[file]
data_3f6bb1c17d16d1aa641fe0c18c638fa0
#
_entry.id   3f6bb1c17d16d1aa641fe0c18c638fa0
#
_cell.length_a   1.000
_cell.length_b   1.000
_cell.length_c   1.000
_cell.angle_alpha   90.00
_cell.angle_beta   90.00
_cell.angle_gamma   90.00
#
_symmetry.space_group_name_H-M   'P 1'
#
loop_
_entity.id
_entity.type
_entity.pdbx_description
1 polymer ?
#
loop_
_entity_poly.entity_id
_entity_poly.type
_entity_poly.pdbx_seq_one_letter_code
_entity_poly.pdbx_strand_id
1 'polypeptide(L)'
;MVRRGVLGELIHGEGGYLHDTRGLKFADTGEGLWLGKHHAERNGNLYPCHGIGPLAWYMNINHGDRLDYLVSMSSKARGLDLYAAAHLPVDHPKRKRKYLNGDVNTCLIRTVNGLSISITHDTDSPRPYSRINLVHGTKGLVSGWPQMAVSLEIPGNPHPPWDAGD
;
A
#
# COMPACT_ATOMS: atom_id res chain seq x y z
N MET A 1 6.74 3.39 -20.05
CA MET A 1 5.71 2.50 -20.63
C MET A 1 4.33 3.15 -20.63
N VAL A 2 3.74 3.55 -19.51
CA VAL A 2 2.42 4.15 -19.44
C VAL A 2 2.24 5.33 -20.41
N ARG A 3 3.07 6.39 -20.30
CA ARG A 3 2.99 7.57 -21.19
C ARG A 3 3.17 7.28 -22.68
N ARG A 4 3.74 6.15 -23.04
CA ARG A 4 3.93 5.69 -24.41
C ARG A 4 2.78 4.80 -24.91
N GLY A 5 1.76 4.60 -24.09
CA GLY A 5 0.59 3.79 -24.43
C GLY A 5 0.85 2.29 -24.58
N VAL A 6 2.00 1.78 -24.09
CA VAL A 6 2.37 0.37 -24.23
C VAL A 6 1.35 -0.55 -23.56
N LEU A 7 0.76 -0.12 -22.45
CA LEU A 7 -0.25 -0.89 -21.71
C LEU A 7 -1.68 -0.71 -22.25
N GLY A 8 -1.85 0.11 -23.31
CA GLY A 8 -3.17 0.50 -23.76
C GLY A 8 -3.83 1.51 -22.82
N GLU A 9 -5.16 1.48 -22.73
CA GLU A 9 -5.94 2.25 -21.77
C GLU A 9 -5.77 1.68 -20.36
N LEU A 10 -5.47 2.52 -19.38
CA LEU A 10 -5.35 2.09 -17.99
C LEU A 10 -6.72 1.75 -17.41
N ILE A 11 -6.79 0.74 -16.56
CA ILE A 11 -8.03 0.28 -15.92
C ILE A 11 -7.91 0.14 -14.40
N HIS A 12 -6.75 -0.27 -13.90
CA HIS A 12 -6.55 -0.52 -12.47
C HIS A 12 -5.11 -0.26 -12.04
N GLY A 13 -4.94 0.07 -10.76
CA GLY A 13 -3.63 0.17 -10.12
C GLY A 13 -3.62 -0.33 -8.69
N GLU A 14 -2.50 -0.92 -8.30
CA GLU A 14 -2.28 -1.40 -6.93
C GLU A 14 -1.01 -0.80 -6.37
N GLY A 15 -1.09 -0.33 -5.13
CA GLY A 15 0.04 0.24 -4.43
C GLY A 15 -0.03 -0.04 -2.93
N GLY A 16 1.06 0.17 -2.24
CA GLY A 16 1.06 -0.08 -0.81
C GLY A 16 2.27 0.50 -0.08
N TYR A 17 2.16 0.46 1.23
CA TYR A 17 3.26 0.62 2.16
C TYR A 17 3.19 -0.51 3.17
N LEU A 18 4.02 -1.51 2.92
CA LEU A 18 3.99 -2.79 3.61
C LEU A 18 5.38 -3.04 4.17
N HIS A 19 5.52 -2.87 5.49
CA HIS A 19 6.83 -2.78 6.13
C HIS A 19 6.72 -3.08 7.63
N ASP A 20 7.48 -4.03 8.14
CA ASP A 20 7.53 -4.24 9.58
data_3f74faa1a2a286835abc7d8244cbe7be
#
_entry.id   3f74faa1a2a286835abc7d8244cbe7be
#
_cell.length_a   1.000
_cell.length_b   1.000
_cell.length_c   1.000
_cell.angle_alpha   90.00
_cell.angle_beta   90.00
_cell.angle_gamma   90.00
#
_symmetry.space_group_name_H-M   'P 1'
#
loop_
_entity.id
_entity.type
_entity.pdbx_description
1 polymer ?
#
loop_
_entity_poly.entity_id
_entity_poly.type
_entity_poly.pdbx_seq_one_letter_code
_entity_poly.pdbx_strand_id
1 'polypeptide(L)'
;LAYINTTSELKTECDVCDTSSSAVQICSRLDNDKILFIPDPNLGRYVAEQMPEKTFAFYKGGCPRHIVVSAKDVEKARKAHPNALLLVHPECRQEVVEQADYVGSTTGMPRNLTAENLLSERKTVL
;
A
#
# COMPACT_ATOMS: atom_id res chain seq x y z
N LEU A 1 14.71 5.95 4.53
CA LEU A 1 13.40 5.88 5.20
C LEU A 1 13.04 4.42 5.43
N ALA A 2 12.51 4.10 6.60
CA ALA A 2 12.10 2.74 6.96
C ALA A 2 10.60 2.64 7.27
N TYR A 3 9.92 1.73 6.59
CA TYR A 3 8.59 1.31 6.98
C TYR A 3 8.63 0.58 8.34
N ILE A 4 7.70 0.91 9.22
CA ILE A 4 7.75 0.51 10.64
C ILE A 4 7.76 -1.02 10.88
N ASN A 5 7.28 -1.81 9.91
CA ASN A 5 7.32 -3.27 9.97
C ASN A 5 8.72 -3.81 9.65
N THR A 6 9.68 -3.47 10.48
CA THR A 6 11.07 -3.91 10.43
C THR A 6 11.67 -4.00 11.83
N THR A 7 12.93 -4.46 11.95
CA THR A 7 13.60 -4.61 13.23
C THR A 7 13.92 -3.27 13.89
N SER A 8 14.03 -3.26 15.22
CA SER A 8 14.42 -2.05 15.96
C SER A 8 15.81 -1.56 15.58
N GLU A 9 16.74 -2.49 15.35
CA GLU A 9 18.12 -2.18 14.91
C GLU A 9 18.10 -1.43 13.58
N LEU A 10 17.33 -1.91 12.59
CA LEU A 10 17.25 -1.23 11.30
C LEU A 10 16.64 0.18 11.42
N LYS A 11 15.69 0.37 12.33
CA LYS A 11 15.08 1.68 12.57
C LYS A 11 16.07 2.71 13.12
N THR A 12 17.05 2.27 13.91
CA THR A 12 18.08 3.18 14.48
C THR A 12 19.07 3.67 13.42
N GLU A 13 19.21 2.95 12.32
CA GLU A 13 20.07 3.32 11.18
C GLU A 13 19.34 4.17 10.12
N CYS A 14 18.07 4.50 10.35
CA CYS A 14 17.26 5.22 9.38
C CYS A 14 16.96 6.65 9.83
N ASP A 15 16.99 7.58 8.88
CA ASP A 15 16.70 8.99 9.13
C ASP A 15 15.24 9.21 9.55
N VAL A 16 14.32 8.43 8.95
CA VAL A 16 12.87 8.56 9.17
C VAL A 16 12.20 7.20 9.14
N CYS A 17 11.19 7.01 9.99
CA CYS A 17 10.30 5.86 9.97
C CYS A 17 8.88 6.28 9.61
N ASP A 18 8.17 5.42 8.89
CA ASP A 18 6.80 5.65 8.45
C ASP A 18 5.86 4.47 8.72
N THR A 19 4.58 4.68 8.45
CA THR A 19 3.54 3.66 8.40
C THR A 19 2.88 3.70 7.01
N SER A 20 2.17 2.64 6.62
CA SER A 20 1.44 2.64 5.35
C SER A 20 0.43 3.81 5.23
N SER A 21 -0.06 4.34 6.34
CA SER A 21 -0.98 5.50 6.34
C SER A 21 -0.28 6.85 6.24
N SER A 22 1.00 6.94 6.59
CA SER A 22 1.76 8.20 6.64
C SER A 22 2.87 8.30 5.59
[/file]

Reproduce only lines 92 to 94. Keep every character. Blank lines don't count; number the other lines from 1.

_entry.id   3f74faa1a2a286835abc7d8244cbe7be
#
_cell.length_a   1.000